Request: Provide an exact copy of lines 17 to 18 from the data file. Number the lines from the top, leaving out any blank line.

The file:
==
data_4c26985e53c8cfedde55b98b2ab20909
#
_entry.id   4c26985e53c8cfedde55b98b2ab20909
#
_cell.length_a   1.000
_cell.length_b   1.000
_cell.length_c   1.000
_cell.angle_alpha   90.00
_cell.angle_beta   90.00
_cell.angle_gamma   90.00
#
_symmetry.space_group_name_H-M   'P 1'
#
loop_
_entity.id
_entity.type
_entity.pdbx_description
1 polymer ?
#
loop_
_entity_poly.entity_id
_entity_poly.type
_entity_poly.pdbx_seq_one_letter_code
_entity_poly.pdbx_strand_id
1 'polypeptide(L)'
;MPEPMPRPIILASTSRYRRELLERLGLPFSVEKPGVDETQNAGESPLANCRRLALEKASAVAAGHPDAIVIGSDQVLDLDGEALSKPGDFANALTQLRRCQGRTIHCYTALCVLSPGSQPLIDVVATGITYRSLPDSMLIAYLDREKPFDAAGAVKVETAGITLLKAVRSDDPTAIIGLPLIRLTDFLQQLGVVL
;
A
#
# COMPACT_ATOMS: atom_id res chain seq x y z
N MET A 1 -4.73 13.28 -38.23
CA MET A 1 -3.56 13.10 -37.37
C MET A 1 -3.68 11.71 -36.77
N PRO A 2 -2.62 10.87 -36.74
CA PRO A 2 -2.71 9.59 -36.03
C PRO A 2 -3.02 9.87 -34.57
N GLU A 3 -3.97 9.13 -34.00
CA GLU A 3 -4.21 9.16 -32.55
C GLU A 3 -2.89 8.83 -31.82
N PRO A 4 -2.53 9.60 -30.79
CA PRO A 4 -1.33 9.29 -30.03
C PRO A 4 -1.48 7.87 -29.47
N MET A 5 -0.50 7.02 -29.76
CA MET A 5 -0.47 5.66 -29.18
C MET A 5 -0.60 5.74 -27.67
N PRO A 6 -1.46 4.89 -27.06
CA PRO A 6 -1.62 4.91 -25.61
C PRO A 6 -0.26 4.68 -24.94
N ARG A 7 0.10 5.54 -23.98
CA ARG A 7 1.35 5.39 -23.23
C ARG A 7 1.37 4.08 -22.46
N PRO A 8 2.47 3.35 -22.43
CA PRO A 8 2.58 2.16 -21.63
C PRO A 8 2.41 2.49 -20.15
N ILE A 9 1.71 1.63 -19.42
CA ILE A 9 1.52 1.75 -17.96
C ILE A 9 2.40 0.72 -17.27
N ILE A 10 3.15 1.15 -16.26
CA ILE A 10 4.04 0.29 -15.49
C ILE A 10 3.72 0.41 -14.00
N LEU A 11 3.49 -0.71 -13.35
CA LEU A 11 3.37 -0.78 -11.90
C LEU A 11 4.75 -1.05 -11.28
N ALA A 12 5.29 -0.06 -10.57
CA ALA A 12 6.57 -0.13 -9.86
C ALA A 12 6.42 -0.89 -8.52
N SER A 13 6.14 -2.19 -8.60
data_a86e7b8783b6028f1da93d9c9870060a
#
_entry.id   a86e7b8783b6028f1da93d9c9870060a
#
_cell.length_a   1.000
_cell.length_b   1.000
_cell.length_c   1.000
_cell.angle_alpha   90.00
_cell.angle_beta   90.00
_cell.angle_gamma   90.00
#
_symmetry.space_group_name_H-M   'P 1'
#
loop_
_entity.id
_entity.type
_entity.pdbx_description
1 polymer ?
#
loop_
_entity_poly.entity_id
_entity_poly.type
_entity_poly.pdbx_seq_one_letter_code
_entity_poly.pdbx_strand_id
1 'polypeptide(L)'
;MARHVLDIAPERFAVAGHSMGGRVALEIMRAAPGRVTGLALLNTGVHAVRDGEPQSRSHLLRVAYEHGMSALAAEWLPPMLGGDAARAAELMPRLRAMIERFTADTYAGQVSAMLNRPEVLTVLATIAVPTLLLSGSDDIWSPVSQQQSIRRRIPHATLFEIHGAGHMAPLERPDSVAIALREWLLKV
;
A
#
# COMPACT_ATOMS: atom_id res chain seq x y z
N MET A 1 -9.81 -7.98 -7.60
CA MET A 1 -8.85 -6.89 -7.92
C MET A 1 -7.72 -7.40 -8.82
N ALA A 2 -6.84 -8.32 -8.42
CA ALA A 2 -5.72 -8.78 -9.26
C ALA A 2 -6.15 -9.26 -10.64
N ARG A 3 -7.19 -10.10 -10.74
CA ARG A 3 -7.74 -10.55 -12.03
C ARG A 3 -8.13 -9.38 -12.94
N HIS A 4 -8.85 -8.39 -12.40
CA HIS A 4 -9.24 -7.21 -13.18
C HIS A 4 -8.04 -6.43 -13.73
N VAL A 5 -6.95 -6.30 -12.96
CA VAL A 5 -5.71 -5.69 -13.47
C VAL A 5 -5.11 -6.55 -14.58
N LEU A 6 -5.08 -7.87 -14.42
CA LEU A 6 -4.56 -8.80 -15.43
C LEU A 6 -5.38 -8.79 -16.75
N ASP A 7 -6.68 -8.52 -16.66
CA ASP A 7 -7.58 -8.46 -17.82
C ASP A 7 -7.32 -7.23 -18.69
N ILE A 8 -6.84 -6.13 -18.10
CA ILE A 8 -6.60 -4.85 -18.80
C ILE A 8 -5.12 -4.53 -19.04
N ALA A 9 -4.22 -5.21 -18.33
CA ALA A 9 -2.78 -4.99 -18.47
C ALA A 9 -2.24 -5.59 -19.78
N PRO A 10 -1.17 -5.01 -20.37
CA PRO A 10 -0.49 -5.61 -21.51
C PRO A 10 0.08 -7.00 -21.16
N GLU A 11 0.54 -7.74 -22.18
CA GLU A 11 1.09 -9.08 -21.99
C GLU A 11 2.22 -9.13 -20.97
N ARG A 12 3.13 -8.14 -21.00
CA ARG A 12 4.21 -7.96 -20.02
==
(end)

_entity.pdbx_description
1 polymer ?